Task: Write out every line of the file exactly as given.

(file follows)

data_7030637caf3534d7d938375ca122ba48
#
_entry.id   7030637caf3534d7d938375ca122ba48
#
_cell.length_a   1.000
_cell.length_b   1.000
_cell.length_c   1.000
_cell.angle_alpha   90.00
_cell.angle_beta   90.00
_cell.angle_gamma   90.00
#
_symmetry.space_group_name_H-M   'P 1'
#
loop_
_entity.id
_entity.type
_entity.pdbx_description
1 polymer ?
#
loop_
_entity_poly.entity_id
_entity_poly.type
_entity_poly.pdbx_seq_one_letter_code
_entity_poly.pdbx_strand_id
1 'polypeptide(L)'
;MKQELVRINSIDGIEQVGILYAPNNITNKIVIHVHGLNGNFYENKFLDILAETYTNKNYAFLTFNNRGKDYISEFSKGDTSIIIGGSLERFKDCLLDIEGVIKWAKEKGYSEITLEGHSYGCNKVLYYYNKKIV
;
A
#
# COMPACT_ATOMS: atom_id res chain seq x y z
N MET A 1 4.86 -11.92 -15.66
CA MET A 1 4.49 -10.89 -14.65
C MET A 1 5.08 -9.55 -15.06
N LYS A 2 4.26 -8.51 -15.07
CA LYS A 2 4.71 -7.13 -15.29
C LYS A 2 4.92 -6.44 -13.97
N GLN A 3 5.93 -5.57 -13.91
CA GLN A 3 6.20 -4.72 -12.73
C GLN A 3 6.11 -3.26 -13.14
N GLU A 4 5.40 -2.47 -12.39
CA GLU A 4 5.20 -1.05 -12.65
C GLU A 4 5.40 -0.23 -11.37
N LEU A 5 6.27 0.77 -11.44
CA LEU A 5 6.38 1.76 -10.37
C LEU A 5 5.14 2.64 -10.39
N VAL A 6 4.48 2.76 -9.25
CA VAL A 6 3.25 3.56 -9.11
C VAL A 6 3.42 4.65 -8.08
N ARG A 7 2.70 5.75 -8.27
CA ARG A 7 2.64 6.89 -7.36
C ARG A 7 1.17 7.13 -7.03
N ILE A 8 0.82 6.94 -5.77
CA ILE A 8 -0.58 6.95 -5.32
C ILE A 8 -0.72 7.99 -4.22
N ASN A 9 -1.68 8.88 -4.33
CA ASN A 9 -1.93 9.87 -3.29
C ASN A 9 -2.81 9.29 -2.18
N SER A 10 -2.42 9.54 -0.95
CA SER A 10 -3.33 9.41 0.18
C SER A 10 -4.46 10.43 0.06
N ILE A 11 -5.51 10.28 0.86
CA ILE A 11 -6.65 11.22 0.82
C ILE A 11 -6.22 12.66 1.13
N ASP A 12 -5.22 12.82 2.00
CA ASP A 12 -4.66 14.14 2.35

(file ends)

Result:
data_7030637caf3534d7d938375ca122ba48
#
_entry.id   7030637caf3534d7d938375ca122ba48
#
_cell.length_a   1.000
_cell.length_b   1.000
_cell.length_c   1.000
_cell.angle_alpha   90.00
_cell.angle_beta   90.00
_cell.angle_gamma   90.00
#
_symmetry.space_group_name_H-M   'P 1'
#
loop_
_entity.id
_entity.type
_entity.pdbx_description
1 polymer ?
#
loop_
_entity_poly.entity_id
_entity_poly.type
_entity_poly.pdbx_seq_one_letter_code
_entity_poly.pdbx_strand_id
1 'polypeptide(L)'
;MKQELVRINSIDGIEQVGILYAPNNITNKIVIHVHGLNGNFYENKFLDILAETYTNKNYAFLTFNNRGKDYISEFSKGDTSIIIGGSLERFKDCLLDIEGVIKWAKEKGYSEITLEGHSYGCNKVLYYYNKKIV
;
A
#
# COMPACT_ATOMS: atom_id res chain seq x y z
N MET A 1 4.86 -11.92 -15.66
CA MET A 1 4.49 -10.89 -14.65
C MET A 1 5.08 -9.55 -15.06
N LYS A 2 4.26 -8.51 -15.07
CA LYS A 2 4.71 -7.13 -15.29
C LYS A 2 4.92 -6.44 -13.97
N GLN A 3 5.93 -5.57 -13.91
CA GLN A 3 6.20 -4.72 -12.73
C GLN A 3 6.11 -3.26 -13.14
N GLU A 4 5.40 -2.47 -12.39
CA GLU A 4 5.20 -1.05 -12.65
C GLU A 4 5.40 -0.23 -11.37
N LEU A 5 6.27 0.77 -11.44
CA LEU A 5 6.38 1.76 -10.37
C LEU A 5 5.14 2.64 -10.39
N VAL A 6 4.48 2.76 -9.25
CA VAL A 6 3.25 3.56 -9.11
C VAL A 6 3.42 4.65 -8.08
N ARG A 7 2.70 5.75 -8.27
CA ARG A 7 2.64 6.89 -7.36
C ARG A 7 1.17 7.13 -7.03
N ILE A 8 0.82 6.94 -5.77
CA ILE A 8 -0.58 6.95 -5.32
C ILE A 8 -0.72 7.99 -4.22
N ASN A 9 -1.68 8.88 -4.33
CA ASN A 9 -1.93 9.87 -3.29
C ASN A 9 -2.81 9.29 -2.18
N SER A 10 -2.42 9.54 -0.95
CA SER A 10 -3.33 9.41 0.18
C SER A 10 -4.46 10.43 0.06
N ILE A 11 -5.51 10.28 0.86
CA ILE A 11 -6.65 11.22 0.82
C ILE A 11 -6.22 12.66 1.13
N ASP A 12 -5.22 12.82 2.00
CA ASP A 12 -4.66 14.14 2.35